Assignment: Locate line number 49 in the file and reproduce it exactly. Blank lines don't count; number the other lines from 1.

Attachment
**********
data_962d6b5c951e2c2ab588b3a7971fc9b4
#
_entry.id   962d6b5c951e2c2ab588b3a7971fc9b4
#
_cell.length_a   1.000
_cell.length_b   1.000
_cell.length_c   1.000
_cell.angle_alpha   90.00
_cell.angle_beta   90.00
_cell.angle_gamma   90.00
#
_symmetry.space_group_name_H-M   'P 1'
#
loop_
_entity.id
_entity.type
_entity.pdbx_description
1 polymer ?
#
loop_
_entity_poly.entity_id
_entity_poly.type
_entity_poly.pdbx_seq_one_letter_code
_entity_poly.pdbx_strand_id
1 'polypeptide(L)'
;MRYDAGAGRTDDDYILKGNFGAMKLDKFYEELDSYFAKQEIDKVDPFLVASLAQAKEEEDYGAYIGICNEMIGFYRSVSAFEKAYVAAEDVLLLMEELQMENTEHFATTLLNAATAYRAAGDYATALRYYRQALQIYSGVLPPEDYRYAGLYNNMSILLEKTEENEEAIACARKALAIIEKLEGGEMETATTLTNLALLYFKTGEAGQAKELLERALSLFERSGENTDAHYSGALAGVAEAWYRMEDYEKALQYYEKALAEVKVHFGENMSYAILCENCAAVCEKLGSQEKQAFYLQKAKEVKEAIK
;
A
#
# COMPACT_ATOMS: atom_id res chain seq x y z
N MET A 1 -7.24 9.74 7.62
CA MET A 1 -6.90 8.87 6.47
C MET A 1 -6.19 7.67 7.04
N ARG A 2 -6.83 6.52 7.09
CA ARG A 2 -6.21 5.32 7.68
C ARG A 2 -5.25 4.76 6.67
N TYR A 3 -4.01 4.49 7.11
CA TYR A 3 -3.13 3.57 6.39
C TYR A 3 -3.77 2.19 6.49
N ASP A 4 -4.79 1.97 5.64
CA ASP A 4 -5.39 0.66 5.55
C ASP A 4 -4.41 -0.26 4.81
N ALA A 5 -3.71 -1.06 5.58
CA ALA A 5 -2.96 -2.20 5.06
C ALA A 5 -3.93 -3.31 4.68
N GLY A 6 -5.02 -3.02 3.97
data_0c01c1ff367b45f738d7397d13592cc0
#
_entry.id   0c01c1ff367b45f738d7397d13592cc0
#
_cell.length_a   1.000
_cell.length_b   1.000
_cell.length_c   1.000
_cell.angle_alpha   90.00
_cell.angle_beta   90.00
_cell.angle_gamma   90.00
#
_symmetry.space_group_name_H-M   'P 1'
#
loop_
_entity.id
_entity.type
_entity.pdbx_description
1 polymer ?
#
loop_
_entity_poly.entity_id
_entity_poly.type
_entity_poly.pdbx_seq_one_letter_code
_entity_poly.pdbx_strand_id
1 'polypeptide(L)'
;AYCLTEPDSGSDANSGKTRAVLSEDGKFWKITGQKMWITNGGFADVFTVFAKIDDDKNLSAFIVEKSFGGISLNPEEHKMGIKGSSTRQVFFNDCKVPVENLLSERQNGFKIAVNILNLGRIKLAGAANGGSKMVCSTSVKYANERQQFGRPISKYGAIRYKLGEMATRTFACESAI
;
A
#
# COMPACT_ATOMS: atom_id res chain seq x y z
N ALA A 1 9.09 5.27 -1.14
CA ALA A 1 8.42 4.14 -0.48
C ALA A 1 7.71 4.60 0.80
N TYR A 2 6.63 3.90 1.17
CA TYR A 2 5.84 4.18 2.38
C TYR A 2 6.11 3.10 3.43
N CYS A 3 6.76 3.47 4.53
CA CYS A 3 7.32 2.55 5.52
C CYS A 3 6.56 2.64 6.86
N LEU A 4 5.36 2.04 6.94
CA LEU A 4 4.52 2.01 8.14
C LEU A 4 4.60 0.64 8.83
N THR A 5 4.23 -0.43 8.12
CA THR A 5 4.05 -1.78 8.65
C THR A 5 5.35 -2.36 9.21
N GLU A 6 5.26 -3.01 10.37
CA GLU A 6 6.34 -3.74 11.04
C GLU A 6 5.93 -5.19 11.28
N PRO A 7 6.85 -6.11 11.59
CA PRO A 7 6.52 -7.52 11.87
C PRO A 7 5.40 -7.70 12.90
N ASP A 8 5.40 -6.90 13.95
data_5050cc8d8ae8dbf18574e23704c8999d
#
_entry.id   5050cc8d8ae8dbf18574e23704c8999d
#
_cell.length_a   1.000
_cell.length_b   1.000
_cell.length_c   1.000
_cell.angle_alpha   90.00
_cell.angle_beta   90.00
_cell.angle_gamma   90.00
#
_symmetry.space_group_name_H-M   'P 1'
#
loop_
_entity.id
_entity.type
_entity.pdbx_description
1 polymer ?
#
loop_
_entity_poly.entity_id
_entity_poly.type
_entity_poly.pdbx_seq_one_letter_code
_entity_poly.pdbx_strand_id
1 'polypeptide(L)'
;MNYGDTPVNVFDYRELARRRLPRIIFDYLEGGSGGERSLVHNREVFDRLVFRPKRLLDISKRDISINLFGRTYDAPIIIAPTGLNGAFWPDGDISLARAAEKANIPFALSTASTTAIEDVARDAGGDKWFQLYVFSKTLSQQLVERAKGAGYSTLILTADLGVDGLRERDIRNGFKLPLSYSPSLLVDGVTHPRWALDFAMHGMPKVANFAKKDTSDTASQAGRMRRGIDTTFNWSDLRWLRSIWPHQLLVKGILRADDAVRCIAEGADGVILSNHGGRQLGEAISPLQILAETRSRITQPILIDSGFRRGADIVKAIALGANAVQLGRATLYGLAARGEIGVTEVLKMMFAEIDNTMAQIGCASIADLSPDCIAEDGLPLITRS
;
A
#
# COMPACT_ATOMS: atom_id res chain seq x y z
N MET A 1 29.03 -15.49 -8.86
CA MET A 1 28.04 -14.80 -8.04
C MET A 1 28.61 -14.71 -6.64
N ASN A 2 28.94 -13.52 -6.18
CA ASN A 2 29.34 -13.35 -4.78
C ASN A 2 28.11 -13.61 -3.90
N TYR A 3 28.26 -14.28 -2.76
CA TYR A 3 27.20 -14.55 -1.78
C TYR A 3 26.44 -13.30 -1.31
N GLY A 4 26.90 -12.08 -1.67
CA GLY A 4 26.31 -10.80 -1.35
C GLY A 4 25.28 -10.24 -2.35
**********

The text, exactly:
_entry.id   0c01c1ff367b45f738d7397d13592cc0